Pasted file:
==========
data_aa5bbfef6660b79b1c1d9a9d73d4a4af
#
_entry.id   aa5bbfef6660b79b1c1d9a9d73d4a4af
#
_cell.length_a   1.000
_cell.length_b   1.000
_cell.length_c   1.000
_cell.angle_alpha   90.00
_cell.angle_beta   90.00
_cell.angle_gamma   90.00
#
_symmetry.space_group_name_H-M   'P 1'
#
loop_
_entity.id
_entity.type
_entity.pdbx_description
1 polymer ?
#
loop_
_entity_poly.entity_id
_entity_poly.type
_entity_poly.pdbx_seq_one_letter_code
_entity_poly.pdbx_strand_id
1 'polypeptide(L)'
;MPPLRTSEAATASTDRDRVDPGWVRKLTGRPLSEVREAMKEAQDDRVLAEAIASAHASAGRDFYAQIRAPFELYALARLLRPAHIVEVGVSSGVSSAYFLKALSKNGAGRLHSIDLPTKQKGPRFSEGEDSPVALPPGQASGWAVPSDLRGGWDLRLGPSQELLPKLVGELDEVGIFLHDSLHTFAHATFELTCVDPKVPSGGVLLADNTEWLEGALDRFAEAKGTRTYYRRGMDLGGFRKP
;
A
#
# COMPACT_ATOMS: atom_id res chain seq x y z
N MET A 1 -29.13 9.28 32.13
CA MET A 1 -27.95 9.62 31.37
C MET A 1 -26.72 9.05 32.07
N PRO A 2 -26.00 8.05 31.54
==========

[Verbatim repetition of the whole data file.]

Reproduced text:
data_aa5bbfef6660b79b1c1d9a9d73d4a4af
#
_entry.id   aa5bbfef6660b79b1c1d9a9d73d4a4af
#
_cell.length_a   1.000
_cell.length_b   1.000
_cell.length_c   1.000
_cell.angle_alpha   90.00
_cell.angle_beta   90.00
_cell.angle_gamma   90.00
#
_symmetry.space_group_name_H-M   'P 1'
#
loop_
_entity.id
_entity.type
_entity.pdbx_description
1 polymer ?
#
loop_
_entity_poly.entity_id
_entity_poly.type
_entity_poly.pdbx_seq_one_letter_code
_entity_poly.pdbx_strand_id
1 'polypeptide(L)'
;MPPLRTSEAATASTDRDRVDPGWVRKLTGRPLSEVREAMKEAQDDRVLAEAIASAHASAGRDFYAQIRAPFELYALARLLRPAHIVEVGVSSGVSSAYFLKALSKNGAGRLHSIDLPTKQKGPRFSEGEDSPVALPPGQASGWAVPSDLRGGWDLRLGPSQELLPKLVGELDEVGIFLHDSLHTFAHATFELTCVDPKVPSGGVLLADNTEWLEGALDRFAEAKGTRTYYRRGMDLGGFRKP
;
A
#
# COMPACT_ATOMS: atom_id res chain seq x y z
N MET A 1 -29.13 9.28 32.13
CA MET A 1 -27.95 9.62 31.37
C MET A 1 -26.72 9.05 32.07
N PRO A 2 -26.00 8.05 31.54